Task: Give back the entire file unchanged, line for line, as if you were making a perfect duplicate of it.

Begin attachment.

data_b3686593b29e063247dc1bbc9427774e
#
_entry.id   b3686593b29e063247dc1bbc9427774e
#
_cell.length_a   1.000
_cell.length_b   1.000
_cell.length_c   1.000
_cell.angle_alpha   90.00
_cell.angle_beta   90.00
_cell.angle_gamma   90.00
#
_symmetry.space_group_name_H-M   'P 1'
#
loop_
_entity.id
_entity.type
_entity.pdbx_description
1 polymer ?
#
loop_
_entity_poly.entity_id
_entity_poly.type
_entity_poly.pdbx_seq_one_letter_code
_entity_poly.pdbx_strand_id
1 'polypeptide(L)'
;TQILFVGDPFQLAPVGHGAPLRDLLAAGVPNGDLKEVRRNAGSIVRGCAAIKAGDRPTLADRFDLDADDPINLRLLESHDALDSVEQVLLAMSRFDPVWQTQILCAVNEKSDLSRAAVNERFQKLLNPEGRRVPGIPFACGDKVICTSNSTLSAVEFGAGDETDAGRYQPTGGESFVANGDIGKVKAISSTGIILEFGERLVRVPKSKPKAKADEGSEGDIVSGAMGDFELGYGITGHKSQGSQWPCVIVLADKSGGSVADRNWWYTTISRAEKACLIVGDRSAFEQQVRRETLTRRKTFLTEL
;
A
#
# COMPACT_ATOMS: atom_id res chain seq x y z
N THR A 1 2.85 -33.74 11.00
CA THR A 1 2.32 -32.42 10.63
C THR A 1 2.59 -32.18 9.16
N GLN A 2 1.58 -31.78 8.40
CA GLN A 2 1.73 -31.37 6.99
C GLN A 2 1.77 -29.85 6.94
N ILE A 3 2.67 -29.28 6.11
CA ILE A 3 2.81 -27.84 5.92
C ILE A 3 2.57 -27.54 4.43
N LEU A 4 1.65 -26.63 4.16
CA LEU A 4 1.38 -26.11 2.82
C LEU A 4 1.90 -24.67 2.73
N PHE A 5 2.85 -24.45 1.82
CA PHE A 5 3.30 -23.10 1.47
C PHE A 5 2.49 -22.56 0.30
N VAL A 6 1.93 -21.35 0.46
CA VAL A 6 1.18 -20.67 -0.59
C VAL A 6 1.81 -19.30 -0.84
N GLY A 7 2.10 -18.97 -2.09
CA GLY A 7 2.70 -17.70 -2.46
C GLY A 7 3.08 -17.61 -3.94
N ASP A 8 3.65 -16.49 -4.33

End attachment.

data_b3686593b29e063247dc1bbc9427774e
#
_entry.id   b3686593b29e063247dc1bbc9427774e
#
_cell.length_a   1.000
_cell.length_b   1.000
_cell.length_c   1.000
_cell.angle_alpha   90.00
_cell.angle_beta   90.00
_cell.angle_gamma   90.00
#
_symmetry.space_group_name_H-M   'P 1'
#
loop_
_entity.id
_entity.type
_entity.pdbx_description
1 polymer ?
#
loop_
_entity_poly.entity_id
_entity_poly.type
_entity_poly.pdbx_seq_one_letter_code
_entity_poly.pdbx_strand_id
1 'polypeptide(L)'
;TQILFVGDPFQLAPVGHGAPLRDLLAAGVPNGDLKEVRRNAGSIVRGCAAIKAGDRPTLADRFDLDADDPINLRLLESHDALDSVEQVLLAMSRFDPVWQTQILCAVNEKSDLSRAAVNERFQKLLNPEGRRVPGIPFACGDKVICTSNSTLSAVEFGAGDETDAGRYQPTGGESFVANGDIGKVKAISSTGIILEFGERLVRVPKSKPKAKADEGSEGDIVSGAMGDFELGYGITGHKSQGSQWPCVIVLADKSGGSVADRNWWYTTISRAEKACLIVGDRSAFEQQVRRETLTRRKTFLTEL
;
A
#
# COMPACT_ATOMS: atom_id res chain seq x y z
N THR A 1 2.85 -33.74 11.00
CA THR A 1 2.32 -32.42 10.63
C THR A 1 2.59 -32.18 9.16
N GLN A 2 1.58 -31.78 8.40
CA GLN A 2 1.73 -31.37 6.99
C GLN A 2 1.77 -29.85 6.94
N ILE A 3 2.67 -29.28 6.11
CA ILE A 3 2.81 -27.84 5.92
C ILE A 3 2.57 -27.54 4.43
N LEU A 4 1.65 -26.63 4.16
CA LEU A 4 1.38 -26.11 2.82
C LEU A 4 1.90 -24.67 2.73
N PHE A 5 2.85 -24.45 1.82
CA PHE A 5 3.30 -23.10 1.47
C PHE A 5 2.49 -22.56 0.30
N VAL A 6 1.93 -21.35 0.46
CA VAL A 6 1.18 -20.67 -0.59
C VAL A 6 1.81 -19.30 -0.84
N GLY A 7 2.10 -18.97 -2.09
CA GLY A 7 2.70 -17.70 -2.46
C GLY A 7 3.08 -17.61 -3.94
N ASP A 8 3.65 -16.49 -4.33